Indeed, the Senate Intelligence Committee appeared to be largely relieved that Silicon Valley’s media giants have begun to do what Congress has failed to do since the early 2000s—which is to try to regulate online political actors. (The last big campaign finance bill was the so-called McCain-Feingold law in 2002, which has been stripped down after litigation from GOP-connected lawyers.)
In this respect, Facebook has led the way in Silicon Valley by requiring anyone buying political ads or posts to certify and disclose who they are, their spending, and their intended audiences and creating a searchable archive of their political ads, explained Sheryl Sandberg, Facebook’s chief operating officer. She repeatedly struck the tone that Facebook was an ally, not an adversary, of American democracy and Congress.
“We’re getting better at finding and combating our adversaries, from financially motivated troll farms to sophisticated military intelligence operations,” she said. “We’ve removed hundreds of pages and accounts involved in coordinated inauthentic behavior—meaning they misled others about who they were and what they were doing.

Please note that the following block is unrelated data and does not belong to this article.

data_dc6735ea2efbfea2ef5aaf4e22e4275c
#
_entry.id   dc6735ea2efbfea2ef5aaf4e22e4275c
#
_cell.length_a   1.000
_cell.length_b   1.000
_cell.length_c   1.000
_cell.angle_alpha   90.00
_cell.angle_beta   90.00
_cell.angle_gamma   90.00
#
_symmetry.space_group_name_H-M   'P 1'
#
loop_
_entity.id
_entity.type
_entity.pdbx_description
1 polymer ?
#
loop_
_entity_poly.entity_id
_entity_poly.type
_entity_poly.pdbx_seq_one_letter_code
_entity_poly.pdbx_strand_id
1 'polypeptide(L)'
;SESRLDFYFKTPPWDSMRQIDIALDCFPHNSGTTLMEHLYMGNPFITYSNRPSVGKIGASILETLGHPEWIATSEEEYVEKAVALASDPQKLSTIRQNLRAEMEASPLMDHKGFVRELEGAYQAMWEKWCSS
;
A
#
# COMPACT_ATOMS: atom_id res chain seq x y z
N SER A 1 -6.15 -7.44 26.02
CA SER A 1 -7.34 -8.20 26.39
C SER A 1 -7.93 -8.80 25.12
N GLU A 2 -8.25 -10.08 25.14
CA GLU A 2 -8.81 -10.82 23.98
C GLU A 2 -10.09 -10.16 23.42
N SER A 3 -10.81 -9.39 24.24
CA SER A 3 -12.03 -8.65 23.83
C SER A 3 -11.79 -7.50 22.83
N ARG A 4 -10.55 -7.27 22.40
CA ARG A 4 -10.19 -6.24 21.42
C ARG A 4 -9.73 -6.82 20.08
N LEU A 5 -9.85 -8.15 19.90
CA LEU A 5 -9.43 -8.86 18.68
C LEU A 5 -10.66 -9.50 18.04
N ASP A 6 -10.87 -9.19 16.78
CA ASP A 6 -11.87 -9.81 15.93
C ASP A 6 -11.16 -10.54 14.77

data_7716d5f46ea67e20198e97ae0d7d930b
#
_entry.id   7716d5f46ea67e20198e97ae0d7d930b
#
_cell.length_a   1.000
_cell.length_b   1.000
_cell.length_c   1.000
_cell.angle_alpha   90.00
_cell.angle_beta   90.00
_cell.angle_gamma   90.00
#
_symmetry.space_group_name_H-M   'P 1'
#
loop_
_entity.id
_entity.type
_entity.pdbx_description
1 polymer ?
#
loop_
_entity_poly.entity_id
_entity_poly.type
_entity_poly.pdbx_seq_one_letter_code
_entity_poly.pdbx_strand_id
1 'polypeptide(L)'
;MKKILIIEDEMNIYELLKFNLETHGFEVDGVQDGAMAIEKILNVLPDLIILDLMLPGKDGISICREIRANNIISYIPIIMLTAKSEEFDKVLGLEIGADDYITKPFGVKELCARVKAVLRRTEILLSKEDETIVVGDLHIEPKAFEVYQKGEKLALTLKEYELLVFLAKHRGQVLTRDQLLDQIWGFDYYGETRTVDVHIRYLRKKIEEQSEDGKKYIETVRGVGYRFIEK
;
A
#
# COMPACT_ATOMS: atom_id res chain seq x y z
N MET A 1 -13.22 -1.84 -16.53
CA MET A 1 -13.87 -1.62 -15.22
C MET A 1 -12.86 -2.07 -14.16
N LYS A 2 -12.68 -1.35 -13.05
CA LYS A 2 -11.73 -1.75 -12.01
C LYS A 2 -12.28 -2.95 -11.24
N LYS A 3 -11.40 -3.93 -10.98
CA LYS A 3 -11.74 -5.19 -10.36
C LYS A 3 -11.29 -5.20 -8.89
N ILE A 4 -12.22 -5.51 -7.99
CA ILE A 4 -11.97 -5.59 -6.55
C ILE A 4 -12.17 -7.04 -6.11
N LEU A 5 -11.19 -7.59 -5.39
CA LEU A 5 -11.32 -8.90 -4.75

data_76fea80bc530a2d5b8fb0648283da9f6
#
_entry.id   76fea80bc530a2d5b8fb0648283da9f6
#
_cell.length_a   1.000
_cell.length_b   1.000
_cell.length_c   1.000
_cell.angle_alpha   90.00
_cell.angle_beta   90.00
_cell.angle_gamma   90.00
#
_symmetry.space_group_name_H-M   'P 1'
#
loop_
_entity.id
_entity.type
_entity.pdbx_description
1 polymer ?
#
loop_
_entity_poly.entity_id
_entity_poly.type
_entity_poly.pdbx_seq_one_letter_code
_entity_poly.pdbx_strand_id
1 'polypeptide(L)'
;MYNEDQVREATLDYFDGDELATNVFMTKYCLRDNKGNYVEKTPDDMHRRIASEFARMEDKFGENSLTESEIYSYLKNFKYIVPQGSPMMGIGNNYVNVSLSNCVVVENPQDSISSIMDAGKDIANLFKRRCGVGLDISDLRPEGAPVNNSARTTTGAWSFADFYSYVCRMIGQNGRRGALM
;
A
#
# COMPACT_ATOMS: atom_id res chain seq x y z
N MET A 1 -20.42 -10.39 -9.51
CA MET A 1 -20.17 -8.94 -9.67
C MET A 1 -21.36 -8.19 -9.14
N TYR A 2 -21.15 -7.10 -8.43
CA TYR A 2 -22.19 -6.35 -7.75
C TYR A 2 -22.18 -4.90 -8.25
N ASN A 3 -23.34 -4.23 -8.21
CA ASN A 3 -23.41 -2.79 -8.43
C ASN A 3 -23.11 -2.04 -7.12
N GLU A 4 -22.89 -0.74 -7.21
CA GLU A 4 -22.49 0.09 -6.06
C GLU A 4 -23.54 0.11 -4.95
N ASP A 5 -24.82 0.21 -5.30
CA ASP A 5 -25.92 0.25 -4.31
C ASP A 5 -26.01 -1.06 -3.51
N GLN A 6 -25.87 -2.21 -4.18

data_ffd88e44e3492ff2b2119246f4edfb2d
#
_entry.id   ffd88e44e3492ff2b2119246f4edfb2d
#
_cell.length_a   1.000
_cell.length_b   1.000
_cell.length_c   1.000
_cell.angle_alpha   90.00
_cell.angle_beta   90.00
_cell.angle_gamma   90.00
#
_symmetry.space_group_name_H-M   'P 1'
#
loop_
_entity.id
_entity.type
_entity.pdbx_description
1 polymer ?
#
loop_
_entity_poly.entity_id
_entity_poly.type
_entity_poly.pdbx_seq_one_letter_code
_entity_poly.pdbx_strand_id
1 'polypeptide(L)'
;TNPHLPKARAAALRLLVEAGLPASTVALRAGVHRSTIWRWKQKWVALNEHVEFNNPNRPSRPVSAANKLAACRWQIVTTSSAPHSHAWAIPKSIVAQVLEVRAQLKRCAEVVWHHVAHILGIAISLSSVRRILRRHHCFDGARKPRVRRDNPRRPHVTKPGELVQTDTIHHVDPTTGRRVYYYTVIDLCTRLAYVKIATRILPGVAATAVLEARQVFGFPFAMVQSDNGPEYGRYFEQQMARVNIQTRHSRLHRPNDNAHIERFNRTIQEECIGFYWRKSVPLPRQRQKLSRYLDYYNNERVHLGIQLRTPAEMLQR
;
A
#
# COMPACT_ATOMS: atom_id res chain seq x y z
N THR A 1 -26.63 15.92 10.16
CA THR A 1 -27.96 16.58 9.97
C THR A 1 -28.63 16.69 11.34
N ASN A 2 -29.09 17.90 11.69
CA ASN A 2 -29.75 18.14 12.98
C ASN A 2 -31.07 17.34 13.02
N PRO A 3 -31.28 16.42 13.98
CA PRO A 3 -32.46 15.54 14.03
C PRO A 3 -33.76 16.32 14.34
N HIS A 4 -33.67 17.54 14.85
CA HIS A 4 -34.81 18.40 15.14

“The threat we face is not new,” Sandberg continued. “America has always confronted attacks from opponents who wish to undermine our democracy. What is new are the tactics they use. It’s going to take everyone—including industry, governments, and experts from civil society—working together to stay ahead.”
Facebook was also ranking content using outside fact-checkers, removing “inauthentic content,” alerting users when they receive suspect content, and taking other steps, she said, including working quietly with federal police and intelligence agencies. To lesser degrees, Twitter and Google have followed this template—although Twitter CEO Jack Dorsey, who also testified, said while he cooperated with law enforcement that he also was concerned about protecting users’ privacy.
“The purpose of Twitter is to serve the public conversation,” he said. “We want to be a global town square.”